The answer to the question posed in the title of this article is yes, but only under a certain condition.
It is safe to run your computer with no antivirus if the computer never connects to the internet at any time.
Yes, that sounds ridiculous, but I have a point to make with this.
Most people are under the belief that if you’re not running Windows and using Mac OS X or a Linux distribution as your operating system, you’re 100% safe and need no antivirus suite whatsoever. Maybe that used to be true, but no longer.
What’s known as drive-by downloads aren’t always targeted towards specific operating systems like Windows. Instead they’re being programmed now to target specific browsers like Firefox and Chrome. Most of them operate by running a hidden inline frame in a web page, launching a script, Flash script, Java applet or even a PDF to punch a security hole in the browser, do its thing and then your browser is in effect hijacked. Even on Linux.
Now while true the compromised software is only your web browser and remains “sandboxed” to a degree, that’s the #1 piece of software you use and it’s probably always open and running; therefore the malware is always running.
Windows is more prone to getting hijacked outside the browser because there’s so much malware specifically programmed for it. It is the volume of viruses and malware that exists for Windows that makes is so susceptible to attack. Mac and Linux aren’t nearly as susceptible because of far less market share, but consider this:
Using Facebook as an example, you truly have no control over what apps do on that site. All of it is third-party that operates outside of your operating system. And it’s well known certain Facebook apps have had less-than-noble purposes. Sure, at some point they’re found out and removed, but if you thought running Mac or Linux sheilds you from that stuff, it doesn’t.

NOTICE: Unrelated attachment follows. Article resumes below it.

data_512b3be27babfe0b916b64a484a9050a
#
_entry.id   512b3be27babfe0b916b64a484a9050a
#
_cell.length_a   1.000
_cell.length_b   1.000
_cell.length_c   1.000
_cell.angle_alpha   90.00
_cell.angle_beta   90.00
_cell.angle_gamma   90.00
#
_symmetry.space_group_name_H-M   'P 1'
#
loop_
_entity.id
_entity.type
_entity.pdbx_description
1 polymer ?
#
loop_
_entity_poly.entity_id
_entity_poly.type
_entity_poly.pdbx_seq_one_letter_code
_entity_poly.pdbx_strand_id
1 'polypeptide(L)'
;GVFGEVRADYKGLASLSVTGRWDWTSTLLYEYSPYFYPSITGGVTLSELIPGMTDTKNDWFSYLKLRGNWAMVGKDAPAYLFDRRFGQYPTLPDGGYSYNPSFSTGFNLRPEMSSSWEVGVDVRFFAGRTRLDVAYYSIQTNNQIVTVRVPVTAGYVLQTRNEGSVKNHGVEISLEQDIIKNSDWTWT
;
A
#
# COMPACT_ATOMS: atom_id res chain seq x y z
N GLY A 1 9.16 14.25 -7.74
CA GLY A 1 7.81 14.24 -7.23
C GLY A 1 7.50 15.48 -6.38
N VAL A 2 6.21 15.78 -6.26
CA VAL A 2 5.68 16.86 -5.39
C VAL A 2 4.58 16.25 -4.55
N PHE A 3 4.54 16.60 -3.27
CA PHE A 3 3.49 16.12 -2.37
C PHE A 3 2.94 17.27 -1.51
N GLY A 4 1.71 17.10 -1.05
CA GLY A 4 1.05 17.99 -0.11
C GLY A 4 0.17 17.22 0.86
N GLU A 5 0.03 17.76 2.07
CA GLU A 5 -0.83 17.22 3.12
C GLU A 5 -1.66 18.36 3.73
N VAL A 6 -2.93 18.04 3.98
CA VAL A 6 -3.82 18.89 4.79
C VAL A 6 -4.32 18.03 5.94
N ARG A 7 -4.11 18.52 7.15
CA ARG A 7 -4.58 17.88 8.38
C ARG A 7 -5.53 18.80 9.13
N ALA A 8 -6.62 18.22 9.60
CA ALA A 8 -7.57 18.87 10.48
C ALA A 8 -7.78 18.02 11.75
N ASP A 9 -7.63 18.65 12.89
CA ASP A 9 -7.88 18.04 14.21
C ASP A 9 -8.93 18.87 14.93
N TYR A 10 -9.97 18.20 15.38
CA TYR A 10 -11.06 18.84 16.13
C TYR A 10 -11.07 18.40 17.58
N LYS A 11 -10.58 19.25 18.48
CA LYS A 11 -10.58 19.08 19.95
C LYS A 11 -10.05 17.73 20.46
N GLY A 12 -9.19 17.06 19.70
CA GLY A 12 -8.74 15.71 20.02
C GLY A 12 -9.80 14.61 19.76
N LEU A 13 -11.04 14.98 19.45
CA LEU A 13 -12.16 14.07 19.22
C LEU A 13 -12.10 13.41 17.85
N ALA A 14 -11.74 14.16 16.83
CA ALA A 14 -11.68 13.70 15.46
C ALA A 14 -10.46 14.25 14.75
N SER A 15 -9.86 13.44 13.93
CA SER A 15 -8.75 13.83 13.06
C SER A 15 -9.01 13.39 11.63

The advice you can take is this:
First, malware/spyware programmers know that it’s much easier these days to hijack a computer via web apps rather than try to punch security holes in an OS. If you run across any web-specific app that looks suspect even to the slightest degree, don’t run it. Not on Facebook, not in your webmail or on any other web site you use that offers web-app capability. This is not to say you shouldn’t run web apps at all, because you have to run some. But you should be vigiliant about watching out for the bad stuff even for things that “live only on the web”.
Second, running Mac or Linux is not a “get out of jail free” card, so to speak, because web apps don’t care what OS you’re running. Your system won’t be attacked on an OS level but rather a browser and/or web app level if you just install web apps without thinking about it.
Third, it is difficult for most people to comprehend that web apps designed to compromise your browser even exist. People are still thinking about viruses and malware like they did 10 years ago where they sincerely believe that “it’s just a Windows thing”. No. Wrong. Web apps don’t discriminate when it comes to an OS.
The two best defenses against web-based viruses and malware are to run browser extensions that kill inline frames (NoScript will do it for Firefox, NotScripts will do it for Chrome), and to purposely leave the in-built browser protection on to block known bad web sites (which most of you already do anyway).
Again, I have to stress this is not OS-specific, and applies to Windows, Mac and Linux.
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